For me, back in the 1960s when he played the super-smooth Simon Templar in an amazing 118 episodes, it was his good looks that drew me to the telly rather than the stories. And listening to him chatting as I sat in the stalls at the Alexander Theatre, it was nice to hear him talking about his own appearance very modestly as “even featured” and “shiny”.

He told some great anecdotal stories, had the audience in the palm of his hand and got a standing ovation after spending the last part of his show talking about the work of Unicef which he has been involved with for the last 20 years or so. To say I was left a little shaken and stirred was an understatement!




An amazing man and amazing stories.

www.annevansbooks.co.uk



6 comments:

madwippitt said...

Wish I could write a book in two months .... :-)
The evening sounded amazing. I too remember The Saint days ...

Nick Green said...

A friend of mine was fortunate enough to interview Roger Moore in person recently for an article she was writing, and said that he was unfailingly modest, charming and courteous.

Lydia Bennet said...

I liked him as Bond, I felt he suited the tongue in (usually somebody else's) cheek style, the more earnest ones like Craig only show up the cheeziness of the franchise which doesn't fit the modern attempt to make them serious and Bourne-alike. Of course Fleming wrote Bond as a bit of a psychopath, which he'd have to be I suppose. Good to see the old books coming out all 'e', reminds me someone I know likes the Modesty Blaise books and I've never read them.

Reb MacRath said...

You know, I've never seen The Saint. But I did see and loved The Persuaders with Moore and Tony Curtis. His Bond was good for its day, I suppose. I can't watch his Bond films any more...but, in fairness, most of the Bonds except Connery were loved at first, then fell into disfavor. When Craig is replaced, he'll be no exception. Roger Moore is a class act.

Bill Kirton said...

Long, long ago I used to present a programme about cinema on TV and once, Roger Moore and Michael Caine were in Scotland making a dire movie directed by Michael Winner. I was lucky enough to get interviews with both of them and, as others have said, Moore was charm personified. He must have heard some of my questions hundreds of times and yet he reacted and replied as if they were all original and interesting. With Caine, on the other hand, I got the feeling that he was going through the motions and didn't really commit to the conversation. But the really interesting part of it all was when I watched the footage later - it was a clear example of the phenomenon of how the camera loves some people. Both of them came across as if they were chatting to an old friend - all camaraderie, warmth and openness. In other words, as far as Caine was concerned, the camera lied - but very convincingly.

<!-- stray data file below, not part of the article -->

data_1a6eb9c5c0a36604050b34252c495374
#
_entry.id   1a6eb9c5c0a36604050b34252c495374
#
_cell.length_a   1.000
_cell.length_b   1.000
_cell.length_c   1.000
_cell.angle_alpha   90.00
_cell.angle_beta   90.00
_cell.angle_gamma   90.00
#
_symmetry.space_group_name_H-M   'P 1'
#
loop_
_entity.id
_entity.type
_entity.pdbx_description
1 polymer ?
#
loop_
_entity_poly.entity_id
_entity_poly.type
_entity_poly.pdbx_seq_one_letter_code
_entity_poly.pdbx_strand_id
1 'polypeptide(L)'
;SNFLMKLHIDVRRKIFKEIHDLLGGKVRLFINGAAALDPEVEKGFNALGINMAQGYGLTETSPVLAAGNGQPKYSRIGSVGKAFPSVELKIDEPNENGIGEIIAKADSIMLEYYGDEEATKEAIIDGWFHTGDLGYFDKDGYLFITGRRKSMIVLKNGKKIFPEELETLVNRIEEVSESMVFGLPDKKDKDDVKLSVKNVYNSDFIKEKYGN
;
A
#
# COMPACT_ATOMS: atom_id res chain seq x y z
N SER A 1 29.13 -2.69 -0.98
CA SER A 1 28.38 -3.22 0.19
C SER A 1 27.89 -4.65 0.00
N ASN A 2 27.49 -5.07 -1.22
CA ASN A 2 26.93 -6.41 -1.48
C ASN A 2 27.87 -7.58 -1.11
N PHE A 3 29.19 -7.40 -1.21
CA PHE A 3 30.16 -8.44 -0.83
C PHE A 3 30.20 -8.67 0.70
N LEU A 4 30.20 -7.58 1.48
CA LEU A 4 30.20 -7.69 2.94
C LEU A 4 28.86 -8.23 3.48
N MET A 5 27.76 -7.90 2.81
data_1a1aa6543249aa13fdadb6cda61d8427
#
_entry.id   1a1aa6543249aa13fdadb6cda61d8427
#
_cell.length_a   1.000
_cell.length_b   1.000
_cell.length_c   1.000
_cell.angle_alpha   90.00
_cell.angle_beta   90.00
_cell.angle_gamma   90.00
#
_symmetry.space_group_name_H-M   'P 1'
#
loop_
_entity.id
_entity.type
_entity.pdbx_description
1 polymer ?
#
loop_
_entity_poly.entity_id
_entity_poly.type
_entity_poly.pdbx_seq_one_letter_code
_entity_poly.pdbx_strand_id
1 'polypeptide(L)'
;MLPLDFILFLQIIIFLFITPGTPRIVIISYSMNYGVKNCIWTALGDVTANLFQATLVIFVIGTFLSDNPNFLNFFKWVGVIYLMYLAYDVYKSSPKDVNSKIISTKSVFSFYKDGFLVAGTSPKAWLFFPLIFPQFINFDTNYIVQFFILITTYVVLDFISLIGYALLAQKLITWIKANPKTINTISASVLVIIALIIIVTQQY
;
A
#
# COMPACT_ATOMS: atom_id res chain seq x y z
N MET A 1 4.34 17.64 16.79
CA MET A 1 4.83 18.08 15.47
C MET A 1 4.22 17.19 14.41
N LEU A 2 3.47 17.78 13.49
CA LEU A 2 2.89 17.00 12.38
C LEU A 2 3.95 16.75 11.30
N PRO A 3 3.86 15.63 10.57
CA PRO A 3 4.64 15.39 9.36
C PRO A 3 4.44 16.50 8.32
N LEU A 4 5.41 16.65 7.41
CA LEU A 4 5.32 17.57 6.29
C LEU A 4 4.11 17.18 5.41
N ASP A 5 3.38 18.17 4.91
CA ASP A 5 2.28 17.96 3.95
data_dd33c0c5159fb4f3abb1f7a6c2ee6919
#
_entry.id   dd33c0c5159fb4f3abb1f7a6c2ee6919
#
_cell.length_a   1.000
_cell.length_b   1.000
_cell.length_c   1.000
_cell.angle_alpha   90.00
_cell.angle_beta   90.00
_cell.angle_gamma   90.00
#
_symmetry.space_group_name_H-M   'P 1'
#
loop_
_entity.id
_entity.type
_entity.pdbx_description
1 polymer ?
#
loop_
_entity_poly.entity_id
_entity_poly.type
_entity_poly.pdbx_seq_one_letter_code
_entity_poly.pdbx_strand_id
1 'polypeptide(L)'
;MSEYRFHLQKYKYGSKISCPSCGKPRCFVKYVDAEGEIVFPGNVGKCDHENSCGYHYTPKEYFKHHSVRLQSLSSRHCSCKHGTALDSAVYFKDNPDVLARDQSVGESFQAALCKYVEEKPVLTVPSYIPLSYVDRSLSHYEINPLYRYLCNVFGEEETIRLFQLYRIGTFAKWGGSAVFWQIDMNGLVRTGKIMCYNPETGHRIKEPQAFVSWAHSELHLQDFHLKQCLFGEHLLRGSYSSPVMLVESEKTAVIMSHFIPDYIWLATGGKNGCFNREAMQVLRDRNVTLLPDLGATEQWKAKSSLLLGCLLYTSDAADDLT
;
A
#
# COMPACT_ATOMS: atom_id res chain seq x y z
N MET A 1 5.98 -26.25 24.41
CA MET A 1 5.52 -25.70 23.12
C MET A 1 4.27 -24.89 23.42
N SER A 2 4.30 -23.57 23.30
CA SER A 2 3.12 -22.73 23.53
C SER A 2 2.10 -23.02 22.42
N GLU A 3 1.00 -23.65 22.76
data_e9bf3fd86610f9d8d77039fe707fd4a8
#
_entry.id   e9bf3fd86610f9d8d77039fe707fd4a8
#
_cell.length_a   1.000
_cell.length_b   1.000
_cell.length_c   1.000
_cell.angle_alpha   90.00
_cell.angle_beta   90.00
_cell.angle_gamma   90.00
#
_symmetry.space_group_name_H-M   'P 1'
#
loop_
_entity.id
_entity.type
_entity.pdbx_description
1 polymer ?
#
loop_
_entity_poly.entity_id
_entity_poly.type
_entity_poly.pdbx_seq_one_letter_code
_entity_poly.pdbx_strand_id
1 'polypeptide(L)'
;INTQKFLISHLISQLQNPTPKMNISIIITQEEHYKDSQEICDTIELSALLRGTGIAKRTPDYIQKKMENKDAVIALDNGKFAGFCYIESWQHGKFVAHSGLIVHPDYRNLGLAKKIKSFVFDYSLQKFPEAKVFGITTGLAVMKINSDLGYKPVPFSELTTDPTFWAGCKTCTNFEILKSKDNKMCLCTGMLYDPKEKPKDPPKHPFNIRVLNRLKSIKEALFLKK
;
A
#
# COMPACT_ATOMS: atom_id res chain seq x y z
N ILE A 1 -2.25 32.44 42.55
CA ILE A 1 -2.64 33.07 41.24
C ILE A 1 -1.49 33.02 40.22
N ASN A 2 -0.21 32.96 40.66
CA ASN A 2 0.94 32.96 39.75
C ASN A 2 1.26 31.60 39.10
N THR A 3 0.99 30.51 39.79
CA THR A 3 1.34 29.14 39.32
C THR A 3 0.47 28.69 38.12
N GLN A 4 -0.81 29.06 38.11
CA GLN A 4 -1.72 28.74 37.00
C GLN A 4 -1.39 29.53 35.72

liebjabberings said...

I devoured the Bond books - my dad used to bring them home from trips - when I was a 15-year-old girl living in Mexico with little access to enough books in English.

I almost don't dare go back to see if I still like them.

But I recently restarted The Deep Blue Goodbye - a Travis McGee novel from John D. MacDonald - and loved it from the first words, so I shall try the Bond again soon.

Good writing is good writing, and good storytelling never fades.
Alicia